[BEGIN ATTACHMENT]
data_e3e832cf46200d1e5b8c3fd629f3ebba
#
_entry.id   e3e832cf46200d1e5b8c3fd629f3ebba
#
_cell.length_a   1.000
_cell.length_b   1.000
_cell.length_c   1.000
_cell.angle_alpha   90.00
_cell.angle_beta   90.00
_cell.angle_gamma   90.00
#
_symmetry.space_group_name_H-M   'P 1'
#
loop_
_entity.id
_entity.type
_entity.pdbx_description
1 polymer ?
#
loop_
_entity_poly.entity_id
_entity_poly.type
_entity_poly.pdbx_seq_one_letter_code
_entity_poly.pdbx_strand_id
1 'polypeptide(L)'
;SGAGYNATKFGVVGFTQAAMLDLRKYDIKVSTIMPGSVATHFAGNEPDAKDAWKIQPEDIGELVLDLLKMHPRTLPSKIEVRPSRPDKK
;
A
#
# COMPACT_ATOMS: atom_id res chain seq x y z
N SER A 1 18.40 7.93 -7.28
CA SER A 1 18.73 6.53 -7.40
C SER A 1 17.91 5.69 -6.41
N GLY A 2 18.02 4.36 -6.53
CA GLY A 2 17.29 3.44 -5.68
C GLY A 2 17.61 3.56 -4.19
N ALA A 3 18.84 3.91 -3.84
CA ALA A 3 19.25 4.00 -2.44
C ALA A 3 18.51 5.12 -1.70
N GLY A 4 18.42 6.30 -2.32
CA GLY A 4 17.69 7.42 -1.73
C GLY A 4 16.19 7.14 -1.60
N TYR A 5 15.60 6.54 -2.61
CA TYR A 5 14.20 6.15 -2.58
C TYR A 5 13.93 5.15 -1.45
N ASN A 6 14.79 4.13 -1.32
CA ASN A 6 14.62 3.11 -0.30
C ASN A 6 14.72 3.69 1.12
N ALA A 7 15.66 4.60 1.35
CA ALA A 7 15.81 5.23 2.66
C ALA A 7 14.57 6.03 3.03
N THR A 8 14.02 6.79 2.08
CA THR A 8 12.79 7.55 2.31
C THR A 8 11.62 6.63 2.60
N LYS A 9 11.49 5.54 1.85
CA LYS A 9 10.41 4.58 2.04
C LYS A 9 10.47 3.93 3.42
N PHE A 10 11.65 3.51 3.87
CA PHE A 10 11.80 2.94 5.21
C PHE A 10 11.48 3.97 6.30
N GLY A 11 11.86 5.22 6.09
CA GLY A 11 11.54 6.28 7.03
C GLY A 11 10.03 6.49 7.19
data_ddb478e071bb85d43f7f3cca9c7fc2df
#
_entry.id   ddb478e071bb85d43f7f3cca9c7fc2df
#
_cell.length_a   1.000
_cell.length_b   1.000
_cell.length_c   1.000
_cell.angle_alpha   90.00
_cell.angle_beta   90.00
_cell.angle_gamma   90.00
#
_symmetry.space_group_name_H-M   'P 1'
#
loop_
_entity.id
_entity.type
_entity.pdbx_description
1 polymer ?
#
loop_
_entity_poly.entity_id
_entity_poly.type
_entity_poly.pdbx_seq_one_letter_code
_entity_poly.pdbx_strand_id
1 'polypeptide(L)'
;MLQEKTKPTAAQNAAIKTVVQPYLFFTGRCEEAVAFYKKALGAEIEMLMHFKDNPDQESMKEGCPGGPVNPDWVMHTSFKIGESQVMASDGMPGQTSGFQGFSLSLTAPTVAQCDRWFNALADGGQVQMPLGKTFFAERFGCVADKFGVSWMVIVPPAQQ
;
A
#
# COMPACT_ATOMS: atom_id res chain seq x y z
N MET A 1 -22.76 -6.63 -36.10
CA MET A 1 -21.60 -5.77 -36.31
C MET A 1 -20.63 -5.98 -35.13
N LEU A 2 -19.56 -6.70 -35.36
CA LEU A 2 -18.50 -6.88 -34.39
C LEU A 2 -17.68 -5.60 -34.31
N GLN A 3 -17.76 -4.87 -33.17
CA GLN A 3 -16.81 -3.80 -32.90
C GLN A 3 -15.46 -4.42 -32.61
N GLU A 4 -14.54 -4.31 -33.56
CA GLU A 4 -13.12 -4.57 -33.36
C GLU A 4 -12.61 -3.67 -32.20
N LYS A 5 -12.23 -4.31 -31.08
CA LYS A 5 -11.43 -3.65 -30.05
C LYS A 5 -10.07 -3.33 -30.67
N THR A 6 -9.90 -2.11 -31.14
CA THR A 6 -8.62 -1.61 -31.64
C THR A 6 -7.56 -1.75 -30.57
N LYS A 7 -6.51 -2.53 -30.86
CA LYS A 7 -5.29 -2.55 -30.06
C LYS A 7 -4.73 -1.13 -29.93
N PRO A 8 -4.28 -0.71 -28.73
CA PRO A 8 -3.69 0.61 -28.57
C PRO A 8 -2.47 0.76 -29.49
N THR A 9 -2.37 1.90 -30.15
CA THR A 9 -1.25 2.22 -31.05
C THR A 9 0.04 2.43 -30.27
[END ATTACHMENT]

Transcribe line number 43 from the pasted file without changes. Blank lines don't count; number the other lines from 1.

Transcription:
N TYR A 5 15.60 6.54 -2.61